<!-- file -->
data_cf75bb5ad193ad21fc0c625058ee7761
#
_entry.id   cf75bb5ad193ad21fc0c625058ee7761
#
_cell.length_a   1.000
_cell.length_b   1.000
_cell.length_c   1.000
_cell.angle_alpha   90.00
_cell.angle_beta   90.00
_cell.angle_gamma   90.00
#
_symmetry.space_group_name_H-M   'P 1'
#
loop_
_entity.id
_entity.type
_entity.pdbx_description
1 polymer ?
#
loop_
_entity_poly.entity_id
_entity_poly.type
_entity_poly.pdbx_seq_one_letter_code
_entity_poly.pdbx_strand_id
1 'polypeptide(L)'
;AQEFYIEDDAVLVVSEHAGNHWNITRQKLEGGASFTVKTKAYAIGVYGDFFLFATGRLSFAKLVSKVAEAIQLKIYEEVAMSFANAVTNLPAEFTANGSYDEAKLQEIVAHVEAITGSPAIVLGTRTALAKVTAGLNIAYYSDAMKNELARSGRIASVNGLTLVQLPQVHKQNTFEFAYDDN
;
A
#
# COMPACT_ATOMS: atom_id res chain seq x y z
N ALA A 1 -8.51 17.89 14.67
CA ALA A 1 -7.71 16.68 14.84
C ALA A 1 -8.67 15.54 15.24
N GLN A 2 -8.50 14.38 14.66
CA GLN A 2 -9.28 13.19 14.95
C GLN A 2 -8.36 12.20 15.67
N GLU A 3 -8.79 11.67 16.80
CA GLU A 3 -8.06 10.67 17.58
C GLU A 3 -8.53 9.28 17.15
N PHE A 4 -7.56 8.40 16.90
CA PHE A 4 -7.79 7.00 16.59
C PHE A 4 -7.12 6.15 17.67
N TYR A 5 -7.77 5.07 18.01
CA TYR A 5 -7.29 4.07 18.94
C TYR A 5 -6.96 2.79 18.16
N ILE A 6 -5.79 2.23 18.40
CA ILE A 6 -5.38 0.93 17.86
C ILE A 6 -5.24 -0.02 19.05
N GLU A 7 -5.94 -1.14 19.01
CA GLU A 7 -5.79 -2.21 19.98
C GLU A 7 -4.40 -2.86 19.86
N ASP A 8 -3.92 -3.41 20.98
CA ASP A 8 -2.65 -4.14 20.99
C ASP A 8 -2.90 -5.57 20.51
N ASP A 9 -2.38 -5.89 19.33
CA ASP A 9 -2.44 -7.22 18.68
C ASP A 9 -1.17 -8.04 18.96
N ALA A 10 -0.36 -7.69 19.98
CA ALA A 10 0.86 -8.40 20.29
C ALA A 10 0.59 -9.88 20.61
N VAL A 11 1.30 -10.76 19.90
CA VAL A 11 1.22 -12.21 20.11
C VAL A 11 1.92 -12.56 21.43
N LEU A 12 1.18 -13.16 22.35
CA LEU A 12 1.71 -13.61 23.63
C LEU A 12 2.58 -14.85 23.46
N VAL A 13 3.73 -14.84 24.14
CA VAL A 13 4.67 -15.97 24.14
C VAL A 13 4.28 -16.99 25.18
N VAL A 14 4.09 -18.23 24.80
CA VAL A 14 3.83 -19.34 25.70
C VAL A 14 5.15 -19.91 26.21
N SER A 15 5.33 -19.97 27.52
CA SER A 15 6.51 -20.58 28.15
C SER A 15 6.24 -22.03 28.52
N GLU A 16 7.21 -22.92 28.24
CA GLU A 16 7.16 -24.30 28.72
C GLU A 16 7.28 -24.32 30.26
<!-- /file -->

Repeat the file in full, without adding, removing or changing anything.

data_cf75bb5ad193ad21fc0c625058ee7761
#
_entry.id   cf75bb5ad193ad21fc0c625058ee7761
#
_cell.length_a   1.000
_cell.length_b   1.000
_cell.length_c   1.000
_cell.angle_alpha   90.00
_cell.angle_beta   90.00
_cell.angle_gamma   90.00
#
_symmetry.space_group_name_H-M   'P 1'
#
loop_
_entity.id
_entity.type
_entity.pdbx_description
1 polymer ?
#
loop_
_entity_poly.entity_id
_entity_poly.type
_entity_poly.pdbx_seq_one_letter_code
_entity_poly.pdbx_strand_id
1 'polypeptide(L)'
;AQEFYIEDDAVLVVSEHAGNHWNITRQKLEGGASFTVKTKAYAIGVYGDFFLFATGRLSFAKLVSKVAEAIQLKIYEEVAMSFANAVTNLPAEFTANGSYDEAKLQEIVAHVEAITGSPAIVLGTRTALAKVTAGLNIAYYSDAMKNELARSGRIASVNGLTLVQLPQVHKQNTFEFAYDDN
;
A
#
# COMPACT_ATOMS: atom_id res chain seq x y z
N ALA A 1 -8.51 17.89 14.67
CA ALA A 1 -7.71 16.68 14.84
C ALA A 1 -8.67 15.54 15.24
N GLN A 2 -8.50 14.38 14.66
CA GLN A 2 -9.28 13.19 14.95
C GLN A 2 -8.36 12.20 15.67
N GLU A 3 -8.79 11.67 16.80
CA GLU A 3 -8.06 10.67 17.58
C GLU A 3 -8.53 9.28 17.15
N PHE A 4 -7.56 8.40 16.90
CA PHE A 4 -7.79 7.00 16.59
C PHE A 4 -7.12 6.15 17.67
N TYR A 5 -7.77 5.07 18.01
CA TYR A 5 -7.29 4.07 18.94
C TYR A 5 -6.96 2.79 18.16
N ILE A 6 -5.79 2.23 18.40
CA ILE A 6 -5.38 0.93 17.86
C ILE A 6 -5.24 -0.02 19.05
N GLU A 7 -5.94 -1.14 19.01
CA GLU A 7 -5.79 -2.21 19.98
C GLU A 7 -4.40 -2.86 19.86
N ASP A 8 -3.92 -3.41 20.98
CA ASP A 8 -2.65 -4.14 20.99
C ASP A 8 -2.90 -5.57 20.51
N ASP A 9 -2.38 -5.89 19.33
CA ASP A 9 -2.44 -7.22 18.68
C ASP A 9 -1.17 -8.04 18.96
N ALA A 10 -0.36 -7.69 19.98
CA ALA A 10 0.86 -8.40 20.29
C ALA A 10 0.59 -9.88 20.61
N VAL A 11 1.30 -10.76 19.90
CA VAL A 11 1.22 -12.21 20.11
C VAL A 11 1.92 -12.56 21.43
N LEU A 12 1.18 -13.16 22.35
CA LEU A 12 1.71 -13.61 23.63
C LEU A 12 2.58 -14.85 23.46
N VAL A 13 3.73 -14.84 24.14
CA VAL A 13 4.67 -15.97 24.14
C VAL A 13 4.28 -16.99 25.18
N VAL A 14 4.09 -18.23 24.80
CA VAL A 14 3.83 -19.34 25.70
C VAL A 14 5.15 -19.91 26.21
N SER A 15 5.33 -19.97 27.52
CA SER A 15 6.51 -20.58 28.15
C SER A 15 6.24 -22.03 28.52
N GLU A 16 7.21 -22.92 28.24
CA GLU A 16 7.16 -24.30 28.72
C GLU A 16 7.28 -24.32 30.26